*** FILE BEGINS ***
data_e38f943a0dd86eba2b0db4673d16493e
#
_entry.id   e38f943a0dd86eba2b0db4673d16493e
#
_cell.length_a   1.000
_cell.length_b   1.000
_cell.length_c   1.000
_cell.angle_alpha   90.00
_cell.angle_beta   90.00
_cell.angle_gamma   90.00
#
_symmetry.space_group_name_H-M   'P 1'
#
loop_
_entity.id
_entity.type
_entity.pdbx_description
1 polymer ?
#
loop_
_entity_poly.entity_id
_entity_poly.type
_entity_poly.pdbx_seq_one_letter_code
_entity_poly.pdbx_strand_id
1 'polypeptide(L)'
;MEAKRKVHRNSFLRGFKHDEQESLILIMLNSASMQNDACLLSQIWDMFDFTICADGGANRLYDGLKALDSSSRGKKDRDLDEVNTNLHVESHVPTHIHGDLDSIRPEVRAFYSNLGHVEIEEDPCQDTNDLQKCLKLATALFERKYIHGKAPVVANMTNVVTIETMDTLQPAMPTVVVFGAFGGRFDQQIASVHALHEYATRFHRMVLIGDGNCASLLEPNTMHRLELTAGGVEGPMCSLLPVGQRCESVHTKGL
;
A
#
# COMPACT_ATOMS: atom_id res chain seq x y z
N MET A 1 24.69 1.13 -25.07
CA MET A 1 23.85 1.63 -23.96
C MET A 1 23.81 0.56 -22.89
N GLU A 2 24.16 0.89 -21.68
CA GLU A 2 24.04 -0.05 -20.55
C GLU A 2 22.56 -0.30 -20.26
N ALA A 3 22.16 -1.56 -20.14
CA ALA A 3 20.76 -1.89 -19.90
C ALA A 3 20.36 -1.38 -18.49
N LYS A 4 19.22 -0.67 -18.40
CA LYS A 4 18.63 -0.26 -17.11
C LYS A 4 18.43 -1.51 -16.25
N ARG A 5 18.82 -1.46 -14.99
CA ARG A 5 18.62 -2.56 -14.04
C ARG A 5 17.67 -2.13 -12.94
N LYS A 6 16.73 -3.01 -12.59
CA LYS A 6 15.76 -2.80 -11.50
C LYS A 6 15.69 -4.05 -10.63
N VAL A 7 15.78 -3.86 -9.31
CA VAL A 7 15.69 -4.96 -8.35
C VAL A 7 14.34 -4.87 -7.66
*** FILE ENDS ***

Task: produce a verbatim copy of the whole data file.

data_e38f943a0dd86eba2b0db4673d16493e
#
_entry.id   e38f943a0dd86eba2b0db4673d16493e
#
_cell.length_a   1.000
_cell.length_b   1.000
_cell.length_c   1.000
_cell.angle_alpha   90.00
_cell.angle_beta   90.00
_cell.angle_gamma   90.00
#
_symmetry.space_group_name_H-M   'P 1'
#
loop_
_entity.id
_entity.type
_entity.pdbx_description
1 polymer ?
#
loop_
_entity_poly.entity_id
_entity_poly.type
_entity_poly.pdbx_seq_one_letter_code
_entity_poly.pdbx_strand_id
1 'polypeptide(L)'
;MEAKRKVHRNSFLRGFKHDEQESLILIMLNSASMQNDACLLSQIWDMFDFTICADGGANRLYDGLKALDSSSRGKKDRDLDEVNTNLHVESHVPTHIHGDLDSIRPEVRAFYSNLGHVEIEEDPCQDTNDLQKCLKLATALFERKYIHGKAPVVANMTNVVTIETMDTLQPAMPTVVVFGAFGGRFDQQIASVHALHEYATRFHRMVLIGDGNCASLLEPNTMHRLELTAGGVEGPMCSLLPVGQRCESVHTKGL
;
A
#
# COMPACT_ATOMS: atom_id res chain seq x y z
N MET A 1 24.69 1.13 -25.07
CA MET A 1 23.85 1.63 -23.96
C MET A 1 23.81 0.56 -22.89
N GLU A 2 24.16 0.89 -21.68
CA GLU A 2 24.04 -0.05 -20.55
C GLU A 2 22.56 -0.30 -20.26
N ALA A 3 22.16 -1.56 -20.14
CA ALA A 3 20.76 -1.89 -19.90
C ALA A 3 20.36 -1.38 -18.49
N LYS A 4 19.22 -0.67 -18.40
CA LYS A 4 18.63 -0.26 -17.11
C LYS A 4 18.43 -1.51 -16.25
N ARG A 5 18.82 -1.46 -14.99
CA ARG A 5 18.62 -2.56 -14.04
C ARG A 5 17.67 -2.13 -12.94
N LYS A 6 16.73 -3.01 -12.59
CA LYS A 6 15.76 -2.80 -11.50
C LYS A 6 15.69 -4.05 -10.63
N VAL A 7 15.78 -3.86 -9.31
CA VAL A 7 15.69 -4.96 -8.35
C VAL A 7 14.34 -4.87 -7.66